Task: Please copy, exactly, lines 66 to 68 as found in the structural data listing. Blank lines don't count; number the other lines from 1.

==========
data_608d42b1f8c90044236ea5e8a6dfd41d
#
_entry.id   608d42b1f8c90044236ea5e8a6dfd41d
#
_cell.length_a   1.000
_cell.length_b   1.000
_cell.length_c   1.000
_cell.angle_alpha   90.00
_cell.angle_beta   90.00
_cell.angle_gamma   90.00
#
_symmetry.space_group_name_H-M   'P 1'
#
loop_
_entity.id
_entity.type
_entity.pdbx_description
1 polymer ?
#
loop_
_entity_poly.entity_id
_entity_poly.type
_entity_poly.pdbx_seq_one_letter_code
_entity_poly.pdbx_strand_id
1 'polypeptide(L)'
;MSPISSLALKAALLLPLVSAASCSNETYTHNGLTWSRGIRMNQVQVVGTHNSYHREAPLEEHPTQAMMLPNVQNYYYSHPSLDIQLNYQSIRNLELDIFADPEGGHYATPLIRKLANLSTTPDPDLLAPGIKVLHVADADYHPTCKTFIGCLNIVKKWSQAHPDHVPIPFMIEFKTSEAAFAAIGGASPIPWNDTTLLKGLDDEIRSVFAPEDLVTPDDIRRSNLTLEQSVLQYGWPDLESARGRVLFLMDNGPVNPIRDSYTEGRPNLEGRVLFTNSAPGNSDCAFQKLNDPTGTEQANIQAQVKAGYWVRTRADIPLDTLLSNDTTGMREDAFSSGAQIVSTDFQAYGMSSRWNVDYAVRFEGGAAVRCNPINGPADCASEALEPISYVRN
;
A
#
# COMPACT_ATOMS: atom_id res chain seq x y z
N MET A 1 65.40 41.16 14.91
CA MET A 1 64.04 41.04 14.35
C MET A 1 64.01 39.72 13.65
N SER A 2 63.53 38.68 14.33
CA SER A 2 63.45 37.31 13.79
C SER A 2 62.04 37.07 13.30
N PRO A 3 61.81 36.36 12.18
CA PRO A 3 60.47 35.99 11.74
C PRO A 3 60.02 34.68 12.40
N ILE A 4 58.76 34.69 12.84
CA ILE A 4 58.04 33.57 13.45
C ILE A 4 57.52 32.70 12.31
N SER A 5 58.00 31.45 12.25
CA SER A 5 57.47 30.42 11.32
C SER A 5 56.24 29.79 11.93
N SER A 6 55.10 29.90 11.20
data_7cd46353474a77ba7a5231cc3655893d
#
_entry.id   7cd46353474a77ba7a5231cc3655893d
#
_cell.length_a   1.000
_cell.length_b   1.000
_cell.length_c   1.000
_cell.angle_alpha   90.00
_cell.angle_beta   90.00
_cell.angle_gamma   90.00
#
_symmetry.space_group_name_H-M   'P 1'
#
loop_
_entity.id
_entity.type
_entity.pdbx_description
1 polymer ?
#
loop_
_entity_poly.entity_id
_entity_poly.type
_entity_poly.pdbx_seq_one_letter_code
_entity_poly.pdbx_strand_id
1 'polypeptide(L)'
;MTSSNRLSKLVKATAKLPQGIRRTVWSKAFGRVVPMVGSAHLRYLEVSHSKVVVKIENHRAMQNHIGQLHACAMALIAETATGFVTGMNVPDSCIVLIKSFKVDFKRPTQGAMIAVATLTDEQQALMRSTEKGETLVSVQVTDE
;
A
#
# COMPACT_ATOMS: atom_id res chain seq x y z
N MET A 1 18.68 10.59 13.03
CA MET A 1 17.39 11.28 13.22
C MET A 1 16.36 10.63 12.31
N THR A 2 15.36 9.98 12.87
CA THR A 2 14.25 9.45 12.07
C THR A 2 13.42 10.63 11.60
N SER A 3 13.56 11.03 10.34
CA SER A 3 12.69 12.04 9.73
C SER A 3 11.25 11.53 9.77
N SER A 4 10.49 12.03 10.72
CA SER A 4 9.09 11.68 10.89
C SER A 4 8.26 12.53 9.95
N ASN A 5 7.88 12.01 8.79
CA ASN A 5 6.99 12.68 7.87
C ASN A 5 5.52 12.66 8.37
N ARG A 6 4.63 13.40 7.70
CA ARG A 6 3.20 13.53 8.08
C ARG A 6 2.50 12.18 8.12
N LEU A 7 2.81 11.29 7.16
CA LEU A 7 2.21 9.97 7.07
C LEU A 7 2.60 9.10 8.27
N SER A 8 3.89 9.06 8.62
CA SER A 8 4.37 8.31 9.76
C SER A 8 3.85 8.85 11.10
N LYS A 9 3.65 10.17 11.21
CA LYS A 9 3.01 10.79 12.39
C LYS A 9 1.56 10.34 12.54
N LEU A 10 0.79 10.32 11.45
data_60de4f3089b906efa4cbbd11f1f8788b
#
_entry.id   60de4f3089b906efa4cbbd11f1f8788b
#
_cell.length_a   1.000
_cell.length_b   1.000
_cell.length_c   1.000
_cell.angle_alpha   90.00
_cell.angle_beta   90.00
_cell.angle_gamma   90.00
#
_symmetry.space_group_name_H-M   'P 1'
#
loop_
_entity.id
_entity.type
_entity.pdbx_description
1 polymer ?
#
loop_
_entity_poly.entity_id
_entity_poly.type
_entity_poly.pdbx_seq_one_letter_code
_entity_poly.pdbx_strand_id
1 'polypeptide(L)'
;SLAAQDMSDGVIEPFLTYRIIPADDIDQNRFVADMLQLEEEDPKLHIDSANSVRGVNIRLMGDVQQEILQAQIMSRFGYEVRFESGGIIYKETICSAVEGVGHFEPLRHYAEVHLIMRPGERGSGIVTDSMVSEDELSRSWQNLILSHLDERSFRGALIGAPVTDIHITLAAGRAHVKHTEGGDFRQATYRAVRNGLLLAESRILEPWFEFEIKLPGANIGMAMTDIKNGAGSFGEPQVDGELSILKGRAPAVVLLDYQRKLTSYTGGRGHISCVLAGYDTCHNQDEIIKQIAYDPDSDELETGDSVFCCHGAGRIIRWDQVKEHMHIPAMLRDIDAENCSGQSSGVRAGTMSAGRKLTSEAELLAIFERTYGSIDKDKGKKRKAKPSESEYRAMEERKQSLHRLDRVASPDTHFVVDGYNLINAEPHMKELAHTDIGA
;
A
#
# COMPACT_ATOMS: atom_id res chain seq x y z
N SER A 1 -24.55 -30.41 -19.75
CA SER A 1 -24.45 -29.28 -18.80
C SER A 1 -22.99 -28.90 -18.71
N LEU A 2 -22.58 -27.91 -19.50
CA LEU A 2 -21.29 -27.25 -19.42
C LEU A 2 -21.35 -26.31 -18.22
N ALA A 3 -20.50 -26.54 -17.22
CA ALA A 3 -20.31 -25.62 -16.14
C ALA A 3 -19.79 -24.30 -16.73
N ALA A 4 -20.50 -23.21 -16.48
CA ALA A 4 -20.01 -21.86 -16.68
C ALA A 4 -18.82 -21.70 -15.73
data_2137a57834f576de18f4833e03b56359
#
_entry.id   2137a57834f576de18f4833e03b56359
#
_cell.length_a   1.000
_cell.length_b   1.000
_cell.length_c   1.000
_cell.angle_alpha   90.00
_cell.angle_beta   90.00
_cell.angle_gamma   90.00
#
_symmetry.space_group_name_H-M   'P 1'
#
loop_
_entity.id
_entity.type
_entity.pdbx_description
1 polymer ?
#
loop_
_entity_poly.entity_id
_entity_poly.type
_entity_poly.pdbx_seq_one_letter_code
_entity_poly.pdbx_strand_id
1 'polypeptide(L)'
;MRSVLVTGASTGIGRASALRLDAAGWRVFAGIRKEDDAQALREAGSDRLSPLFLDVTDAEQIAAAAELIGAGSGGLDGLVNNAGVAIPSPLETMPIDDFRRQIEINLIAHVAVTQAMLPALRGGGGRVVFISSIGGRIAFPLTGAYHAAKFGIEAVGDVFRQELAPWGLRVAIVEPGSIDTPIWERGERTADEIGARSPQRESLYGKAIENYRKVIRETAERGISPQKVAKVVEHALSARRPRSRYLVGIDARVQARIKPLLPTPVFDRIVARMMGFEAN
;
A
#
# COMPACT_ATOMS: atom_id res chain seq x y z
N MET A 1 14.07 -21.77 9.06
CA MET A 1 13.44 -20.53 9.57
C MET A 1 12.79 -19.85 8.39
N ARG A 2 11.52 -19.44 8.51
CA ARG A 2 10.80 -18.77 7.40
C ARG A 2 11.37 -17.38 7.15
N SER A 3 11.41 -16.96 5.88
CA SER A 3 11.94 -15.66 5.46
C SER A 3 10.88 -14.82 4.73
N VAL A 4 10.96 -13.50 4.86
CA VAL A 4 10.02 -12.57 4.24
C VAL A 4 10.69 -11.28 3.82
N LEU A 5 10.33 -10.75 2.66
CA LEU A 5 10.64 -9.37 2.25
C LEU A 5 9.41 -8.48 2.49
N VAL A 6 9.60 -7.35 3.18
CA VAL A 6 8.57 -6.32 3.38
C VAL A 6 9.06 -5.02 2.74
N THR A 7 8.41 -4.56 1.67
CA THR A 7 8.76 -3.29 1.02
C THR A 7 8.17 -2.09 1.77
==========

loop_
_entity_poly.entity_id
_entity_poly.type